US tells Taiwan room exists for further progress on chip supplies


TAIPEI – The United States is grateful for Taiwan’s efforts to fill a global semiconductor shortage and more improvements can be made to speed up supply chains, the top U.S. diplomat in Taipei said on Friday.

Semiconductor supply shortages over the past two years have in some cases caused production lines for automobiles and home appliances to shut down, and the United States has repeatedly urged Taiwan, a major chip maker, to do more.

Sandra Oudkirk, director of the American Institute in Taiwan, told an industry forum the COVID-19 pandemic has both increased demand and “stressed” the global trading system.

“As Taiwan’s semiconductor companies continue to churn out chips at an accelerating pace, logistical challenges have hampered efforts to keep up. We’ve all heard about the long supply chains that stretch from the factory to the showroom. We’ve made improvements, but there’s still room for improvement,” she said in a transcript provided by her office.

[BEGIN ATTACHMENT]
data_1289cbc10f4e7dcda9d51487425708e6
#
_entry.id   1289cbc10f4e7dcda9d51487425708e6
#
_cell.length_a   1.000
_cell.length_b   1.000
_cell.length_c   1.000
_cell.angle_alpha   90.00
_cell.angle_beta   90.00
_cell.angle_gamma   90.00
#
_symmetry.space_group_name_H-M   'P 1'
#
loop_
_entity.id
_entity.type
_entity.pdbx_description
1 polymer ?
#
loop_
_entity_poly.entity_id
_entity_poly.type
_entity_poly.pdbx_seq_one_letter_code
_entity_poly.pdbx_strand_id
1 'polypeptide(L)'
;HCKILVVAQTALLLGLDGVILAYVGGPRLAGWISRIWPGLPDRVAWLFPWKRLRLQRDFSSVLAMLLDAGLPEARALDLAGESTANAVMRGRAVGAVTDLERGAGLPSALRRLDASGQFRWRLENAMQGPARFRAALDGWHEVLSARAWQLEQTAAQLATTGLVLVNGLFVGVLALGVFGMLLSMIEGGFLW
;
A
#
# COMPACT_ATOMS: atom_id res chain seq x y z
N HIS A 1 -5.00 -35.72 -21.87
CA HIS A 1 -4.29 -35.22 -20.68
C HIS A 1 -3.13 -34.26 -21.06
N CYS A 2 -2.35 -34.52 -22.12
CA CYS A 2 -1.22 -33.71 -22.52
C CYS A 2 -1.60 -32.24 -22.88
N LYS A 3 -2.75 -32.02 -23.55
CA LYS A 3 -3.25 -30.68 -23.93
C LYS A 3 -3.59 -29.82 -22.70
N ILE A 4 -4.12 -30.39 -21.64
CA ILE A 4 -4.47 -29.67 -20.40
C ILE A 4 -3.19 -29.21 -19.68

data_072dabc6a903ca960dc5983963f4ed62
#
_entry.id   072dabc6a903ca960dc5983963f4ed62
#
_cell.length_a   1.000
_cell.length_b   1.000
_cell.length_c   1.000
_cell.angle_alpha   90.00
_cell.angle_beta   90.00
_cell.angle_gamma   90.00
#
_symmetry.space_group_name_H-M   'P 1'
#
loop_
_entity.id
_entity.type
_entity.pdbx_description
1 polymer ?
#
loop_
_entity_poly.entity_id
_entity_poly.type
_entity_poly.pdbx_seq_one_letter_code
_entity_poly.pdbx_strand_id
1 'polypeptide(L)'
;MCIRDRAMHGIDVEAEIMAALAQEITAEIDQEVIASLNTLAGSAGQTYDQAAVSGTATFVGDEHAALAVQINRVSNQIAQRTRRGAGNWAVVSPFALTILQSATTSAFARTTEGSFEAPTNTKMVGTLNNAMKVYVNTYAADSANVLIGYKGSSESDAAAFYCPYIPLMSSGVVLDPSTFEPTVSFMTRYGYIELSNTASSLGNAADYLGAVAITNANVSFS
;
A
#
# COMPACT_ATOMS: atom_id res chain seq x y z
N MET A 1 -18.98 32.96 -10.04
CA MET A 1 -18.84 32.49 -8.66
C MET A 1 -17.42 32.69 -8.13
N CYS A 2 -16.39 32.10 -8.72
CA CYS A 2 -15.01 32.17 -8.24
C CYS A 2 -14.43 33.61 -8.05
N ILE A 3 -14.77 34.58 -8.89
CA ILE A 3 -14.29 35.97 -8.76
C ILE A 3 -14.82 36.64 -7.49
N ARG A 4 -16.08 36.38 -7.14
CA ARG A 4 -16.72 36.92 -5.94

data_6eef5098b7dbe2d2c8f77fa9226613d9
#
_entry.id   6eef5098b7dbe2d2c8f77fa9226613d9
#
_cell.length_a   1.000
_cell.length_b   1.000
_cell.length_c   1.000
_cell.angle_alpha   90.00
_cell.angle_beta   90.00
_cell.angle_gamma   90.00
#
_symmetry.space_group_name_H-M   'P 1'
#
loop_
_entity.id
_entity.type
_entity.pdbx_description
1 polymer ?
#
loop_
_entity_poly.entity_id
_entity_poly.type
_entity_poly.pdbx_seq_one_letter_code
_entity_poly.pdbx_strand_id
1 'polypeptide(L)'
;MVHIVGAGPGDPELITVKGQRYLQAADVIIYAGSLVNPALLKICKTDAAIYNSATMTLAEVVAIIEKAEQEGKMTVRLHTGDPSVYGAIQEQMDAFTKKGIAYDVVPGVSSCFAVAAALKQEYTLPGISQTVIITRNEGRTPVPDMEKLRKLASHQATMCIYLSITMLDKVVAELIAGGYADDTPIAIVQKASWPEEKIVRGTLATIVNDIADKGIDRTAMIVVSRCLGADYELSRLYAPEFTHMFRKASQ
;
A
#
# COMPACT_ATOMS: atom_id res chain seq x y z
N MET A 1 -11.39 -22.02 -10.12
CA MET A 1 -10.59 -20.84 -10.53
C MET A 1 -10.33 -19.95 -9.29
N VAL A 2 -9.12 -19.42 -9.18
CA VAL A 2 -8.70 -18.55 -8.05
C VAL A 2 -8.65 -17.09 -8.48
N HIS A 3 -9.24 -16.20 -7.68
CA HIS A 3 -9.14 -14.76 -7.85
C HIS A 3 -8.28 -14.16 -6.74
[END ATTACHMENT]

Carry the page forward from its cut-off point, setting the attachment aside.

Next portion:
Oudkirk pointed to data from the US Department of Commerce that showed the average chip inventory in the United States has fallen from 40 days to less than five days over the past two years.

Companies in Taiwan, home of the world’s largest custom chipmaker TSMC, have said they expect supply shortages to persist this year and likely into 2023, even as they ramp up capacity expansion.

Oudkirk said the United States deeply appreciates Taiwan’s companies’ willingness to deal with the problem.

“They ramped up production when the auto industry called for help; They’ve been working with educational institutions to ensure we’re preparing the next generation of engineers,” she added.

Washington has been keen to get more Taiwanese companies to follow TSMC’s example and build plants in the United States. TSMC, a major supplier to Apple Inc., last year began building a site in Arizona where it plans to spend $12 billion to build a computer chip factory.

Oudkirk said they would organize a delegation of Taiwanese semiconductor companies to visit Phoenix, Arizona, this summer to encourage further investment.

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